Vitamins and nutrients – are you getting enough?

Vitamins and nutrients – are you getting enough?

As you age, loss of taste, lack of appetite, chewing and swallowing problems and decreased physical activity are all common triggers that can reduce your normal, healthy intake of necessary nutrients.

Many of us choose to take supplements, because we think we’re not getting the right amount of vitamins in our body – but you might not realise that taking a high dosage, or taking them for too long, can do more harm than good, especially if you’re already taking prescription medication.

Not only can vitamin supplements be expensive they may be unnecessary. Your kidneys will simply flush out what your body doesn’t need, meaning that your expensive supplements end up going straight down the toilet.

Vitamin D is an important nutrient to consume as you age because it supports bone health, reduces cardiovascular disease risk and prevents certain types of cancer.

Our body makes most of our vitamin D in reaction to sunlight on our skin. It’s also found in a few foods including oily fish, eggs, margarine, yoghurt and fortified breakfast cereals. However, people over the age of 65 are at risk of not getting enough vitamin D, so try to get out in the sun for 10 to 15 minutes a day without sunscreen.

Iron is an essential mineral that has several important roles in the body, including helping to make red blood cells which carry oxygen around the body.

You should be able to get all the iron you need from your daily diet, as it is found in red meat, pulses and beans, eggs, wholegrain products, nuts and seeds, green leafy vegetables, dried fruit and fortified cereals.

Also, iron deficiency in patients over 50 can be the first sign of an underlying health problem, so this needs investigating fully.

Don’t drink tea and coffee with a meal as this will reduce the amount of iron absorbed so keep these to in-between meals.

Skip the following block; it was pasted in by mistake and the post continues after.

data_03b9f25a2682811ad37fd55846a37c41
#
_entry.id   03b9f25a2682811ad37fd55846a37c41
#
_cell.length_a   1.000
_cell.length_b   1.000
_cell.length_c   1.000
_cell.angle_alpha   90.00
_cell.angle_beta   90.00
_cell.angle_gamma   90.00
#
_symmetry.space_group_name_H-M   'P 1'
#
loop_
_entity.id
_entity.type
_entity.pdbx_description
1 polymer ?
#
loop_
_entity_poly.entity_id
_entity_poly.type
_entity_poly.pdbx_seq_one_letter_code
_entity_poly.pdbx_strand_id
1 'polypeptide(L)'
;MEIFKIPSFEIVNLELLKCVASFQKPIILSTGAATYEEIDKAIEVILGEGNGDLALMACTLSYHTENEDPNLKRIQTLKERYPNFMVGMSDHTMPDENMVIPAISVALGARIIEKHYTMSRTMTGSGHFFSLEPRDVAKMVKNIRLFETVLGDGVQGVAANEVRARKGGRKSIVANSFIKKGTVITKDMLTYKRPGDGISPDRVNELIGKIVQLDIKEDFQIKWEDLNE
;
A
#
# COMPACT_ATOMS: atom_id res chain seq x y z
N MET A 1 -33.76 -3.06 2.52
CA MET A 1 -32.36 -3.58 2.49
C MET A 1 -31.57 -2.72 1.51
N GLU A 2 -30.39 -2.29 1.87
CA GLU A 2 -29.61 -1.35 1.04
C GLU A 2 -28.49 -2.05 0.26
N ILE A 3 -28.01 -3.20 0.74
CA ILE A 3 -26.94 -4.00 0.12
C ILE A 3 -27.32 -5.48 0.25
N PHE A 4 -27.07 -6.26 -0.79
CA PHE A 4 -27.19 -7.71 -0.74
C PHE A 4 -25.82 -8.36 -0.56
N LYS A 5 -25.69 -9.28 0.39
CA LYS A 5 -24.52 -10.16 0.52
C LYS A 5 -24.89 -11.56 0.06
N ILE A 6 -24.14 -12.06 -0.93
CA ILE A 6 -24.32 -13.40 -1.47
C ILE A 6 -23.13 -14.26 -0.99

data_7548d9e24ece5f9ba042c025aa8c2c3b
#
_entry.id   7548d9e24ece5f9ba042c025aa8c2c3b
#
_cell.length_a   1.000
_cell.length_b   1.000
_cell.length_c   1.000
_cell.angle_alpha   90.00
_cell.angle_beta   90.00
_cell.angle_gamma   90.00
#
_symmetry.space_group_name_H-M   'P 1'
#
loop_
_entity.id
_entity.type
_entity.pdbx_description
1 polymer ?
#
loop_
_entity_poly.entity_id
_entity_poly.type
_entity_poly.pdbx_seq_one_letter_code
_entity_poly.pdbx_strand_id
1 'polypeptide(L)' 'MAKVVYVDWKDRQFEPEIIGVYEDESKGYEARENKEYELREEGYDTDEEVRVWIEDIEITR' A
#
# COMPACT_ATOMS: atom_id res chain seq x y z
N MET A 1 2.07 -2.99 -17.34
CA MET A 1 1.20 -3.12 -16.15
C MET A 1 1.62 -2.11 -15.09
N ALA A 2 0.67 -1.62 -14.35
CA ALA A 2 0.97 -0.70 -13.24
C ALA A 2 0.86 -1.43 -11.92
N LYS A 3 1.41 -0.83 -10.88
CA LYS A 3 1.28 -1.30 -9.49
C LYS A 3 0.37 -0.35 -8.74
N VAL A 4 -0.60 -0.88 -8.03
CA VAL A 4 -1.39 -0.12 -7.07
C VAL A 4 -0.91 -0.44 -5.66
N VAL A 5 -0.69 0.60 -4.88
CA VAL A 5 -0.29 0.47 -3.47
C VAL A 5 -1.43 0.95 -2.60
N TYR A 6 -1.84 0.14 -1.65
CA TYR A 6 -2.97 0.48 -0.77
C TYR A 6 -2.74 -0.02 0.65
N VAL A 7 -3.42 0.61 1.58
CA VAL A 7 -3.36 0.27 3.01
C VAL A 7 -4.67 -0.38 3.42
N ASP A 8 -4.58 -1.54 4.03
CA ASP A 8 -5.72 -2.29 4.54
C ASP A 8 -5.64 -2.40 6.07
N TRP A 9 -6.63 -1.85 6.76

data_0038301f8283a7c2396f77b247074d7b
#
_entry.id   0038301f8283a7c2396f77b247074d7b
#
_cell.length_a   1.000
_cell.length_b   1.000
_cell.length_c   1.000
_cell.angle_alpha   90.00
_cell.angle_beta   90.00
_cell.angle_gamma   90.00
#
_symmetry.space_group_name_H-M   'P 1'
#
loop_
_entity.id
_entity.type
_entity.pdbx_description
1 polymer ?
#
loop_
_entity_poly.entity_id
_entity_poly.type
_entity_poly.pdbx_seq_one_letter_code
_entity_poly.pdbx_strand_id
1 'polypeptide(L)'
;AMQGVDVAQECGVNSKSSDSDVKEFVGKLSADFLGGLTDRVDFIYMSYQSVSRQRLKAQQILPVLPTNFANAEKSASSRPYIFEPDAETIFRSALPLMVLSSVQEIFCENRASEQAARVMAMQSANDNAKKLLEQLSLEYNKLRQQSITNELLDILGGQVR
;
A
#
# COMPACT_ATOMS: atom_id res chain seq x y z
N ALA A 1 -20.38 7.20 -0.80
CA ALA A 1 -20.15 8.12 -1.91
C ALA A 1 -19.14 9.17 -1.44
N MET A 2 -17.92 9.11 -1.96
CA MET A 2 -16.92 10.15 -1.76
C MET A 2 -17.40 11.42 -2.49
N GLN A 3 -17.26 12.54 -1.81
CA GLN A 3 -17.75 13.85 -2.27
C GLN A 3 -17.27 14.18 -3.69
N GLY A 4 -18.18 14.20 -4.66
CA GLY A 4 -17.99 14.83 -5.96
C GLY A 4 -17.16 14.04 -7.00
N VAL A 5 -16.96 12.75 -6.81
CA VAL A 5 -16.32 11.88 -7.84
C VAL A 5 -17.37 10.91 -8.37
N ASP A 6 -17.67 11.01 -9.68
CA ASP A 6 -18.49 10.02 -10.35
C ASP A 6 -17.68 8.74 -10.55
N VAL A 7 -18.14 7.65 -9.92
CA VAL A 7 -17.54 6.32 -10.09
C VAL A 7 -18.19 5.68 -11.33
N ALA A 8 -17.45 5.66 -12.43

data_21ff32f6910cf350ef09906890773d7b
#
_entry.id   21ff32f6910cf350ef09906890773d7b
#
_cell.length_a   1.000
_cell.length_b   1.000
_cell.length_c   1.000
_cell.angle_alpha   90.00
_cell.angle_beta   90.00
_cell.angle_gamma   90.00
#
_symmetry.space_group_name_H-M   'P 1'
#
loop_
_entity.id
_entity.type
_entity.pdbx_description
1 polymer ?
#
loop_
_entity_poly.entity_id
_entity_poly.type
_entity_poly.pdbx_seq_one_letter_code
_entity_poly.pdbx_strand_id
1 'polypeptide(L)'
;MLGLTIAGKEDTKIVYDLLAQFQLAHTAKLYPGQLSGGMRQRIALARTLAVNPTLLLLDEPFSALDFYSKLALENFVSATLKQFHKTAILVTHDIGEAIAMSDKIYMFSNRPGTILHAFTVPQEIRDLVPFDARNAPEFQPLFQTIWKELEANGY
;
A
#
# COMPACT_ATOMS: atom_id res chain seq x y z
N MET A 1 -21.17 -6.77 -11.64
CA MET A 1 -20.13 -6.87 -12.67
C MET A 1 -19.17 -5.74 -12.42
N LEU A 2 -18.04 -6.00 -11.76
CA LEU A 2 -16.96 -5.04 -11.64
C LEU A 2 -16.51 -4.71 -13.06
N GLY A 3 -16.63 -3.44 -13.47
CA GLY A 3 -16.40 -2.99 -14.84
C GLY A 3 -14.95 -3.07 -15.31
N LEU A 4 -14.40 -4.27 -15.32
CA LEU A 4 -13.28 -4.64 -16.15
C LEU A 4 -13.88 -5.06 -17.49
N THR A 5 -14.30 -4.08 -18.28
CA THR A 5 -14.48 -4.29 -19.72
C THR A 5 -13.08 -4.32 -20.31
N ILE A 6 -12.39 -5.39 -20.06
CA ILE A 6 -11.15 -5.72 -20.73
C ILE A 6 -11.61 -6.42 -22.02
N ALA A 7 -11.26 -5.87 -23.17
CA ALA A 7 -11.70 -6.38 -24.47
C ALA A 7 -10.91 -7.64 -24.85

Calcium is important as it helps to build strong bones and teeth, regulates muscle contractions, including heartbeat, and helps blood to clot normally. Milk, cheese and yoghurt are all good sources of calcium, as well as green leafy vegetables, nuts and fish like sardines, where you eat the bones.

Try to eat 3-4 portions of dairy products a day as this should provide all the calcium you need.

B vitamins There are several types of vitamin B and they all have different functions within the body, including helping to break down energy from food, keeping the skin, eyes and nervous system healthy, and helping to form red blood cells.

If you eat a well-balanced diet, including wholegrains and cereals, you should be getting all that you need. However, as we get older it becomes harder to absorb vitamin B12, which is found in meat, cod, salmon, milk, cheese, eggs and some fortified cereals.

People who are deficient are at increased risk of anaemia and neurological problems such as memory loss.

Eating fortified breakfast cereals, yeast extract and meat can help with B12 deficiency.

Vitamin C High-dose vitamin C supplements are said to ward off colds, but are they worth the money? While it’s true that vitamin C is an antioxidant that helps to fight infection, and aids healing, eating plenty of fruit and vegetables should be enough.

Aim for five or more portions of fruit and vegetables a day, with only one of these being fruit juice. Citrus fruit, strawberries and mango, peppers and tomatoes are all good sources of vitamin C.

If you have any particular health problems always consult your GP.